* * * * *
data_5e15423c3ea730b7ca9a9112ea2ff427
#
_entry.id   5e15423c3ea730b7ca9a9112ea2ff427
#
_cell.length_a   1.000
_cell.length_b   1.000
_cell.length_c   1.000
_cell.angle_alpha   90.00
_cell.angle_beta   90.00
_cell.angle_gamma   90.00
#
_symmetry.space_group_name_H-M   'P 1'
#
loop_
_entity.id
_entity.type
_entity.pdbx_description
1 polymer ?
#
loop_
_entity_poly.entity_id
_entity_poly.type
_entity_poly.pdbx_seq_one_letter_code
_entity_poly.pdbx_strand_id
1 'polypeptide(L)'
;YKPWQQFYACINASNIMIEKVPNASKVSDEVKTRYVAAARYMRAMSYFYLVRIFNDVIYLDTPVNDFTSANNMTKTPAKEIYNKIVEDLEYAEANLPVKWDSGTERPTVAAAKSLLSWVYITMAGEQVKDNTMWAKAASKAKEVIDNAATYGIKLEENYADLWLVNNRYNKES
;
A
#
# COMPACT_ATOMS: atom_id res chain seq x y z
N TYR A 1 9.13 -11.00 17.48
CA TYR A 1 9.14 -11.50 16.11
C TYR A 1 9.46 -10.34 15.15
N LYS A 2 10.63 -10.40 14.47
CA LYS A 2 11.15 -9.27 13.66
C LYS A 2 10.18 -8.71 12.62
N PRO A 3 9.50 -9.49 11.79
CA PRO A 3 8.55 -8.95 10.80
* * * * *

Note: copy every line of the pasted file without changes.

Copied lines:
data_5e15423c3ea730b7ca9a9112ea2ff427
#
_entry.id   5e15423c3ea730b7ca9a9112ea2ff427
#
_cell.length_a   1.000
_cell.length_b   1.000
_cell.length_c   1.000
_cell.angle_alpha   90.00
_cell.angle_beta   90.00
_cell.angle_gamma   90.00
#
_symmetry.space_group_name_H-M   'P 1'
#
loop_
_entity.id
_entity.type
_entity.pdbx_description
1 polymer ?
#
loop_
_entity_poly.entity_id
_entity_poly.type
_entity_poly.pdbx_seq_one_letter_code
_entity_poly.pdbx_strand_id
1 'polypeptide(L)'
;YKPWQQFYACINASNIMIEKVPNASKVSDEVKTRYVAAARYMRAMSYFYLVRIFNDVIYLDTPVNDFTSANNMTKTPAKEIYNKIVEDLEYAEANLPVKWDSGTERPTVAAAKSLLSWVYITMAGEQVKDNTMWAKAASKAKEVIDNAATYGIKLEENYADLWLVNNRYNKES
;
A
#
# COMPACT_ATOMS: atom_id res chain seq x y z
N TYR A 1 9.13 -11.00 17.48
CA TYR A 1 9.14 -11.50 16.11
C TYR A 1 9.46 -10.34 15.15
N LYS A 2 10.63 -10.40 14.47
CA LYS A 2 11.15 -9.27 13.66
C LYS A 2 10.18 -8.71 12.62
N PRO A 3 9.50 -9.49 11.79
CA PRO A 3 8.55 -8.95 10.80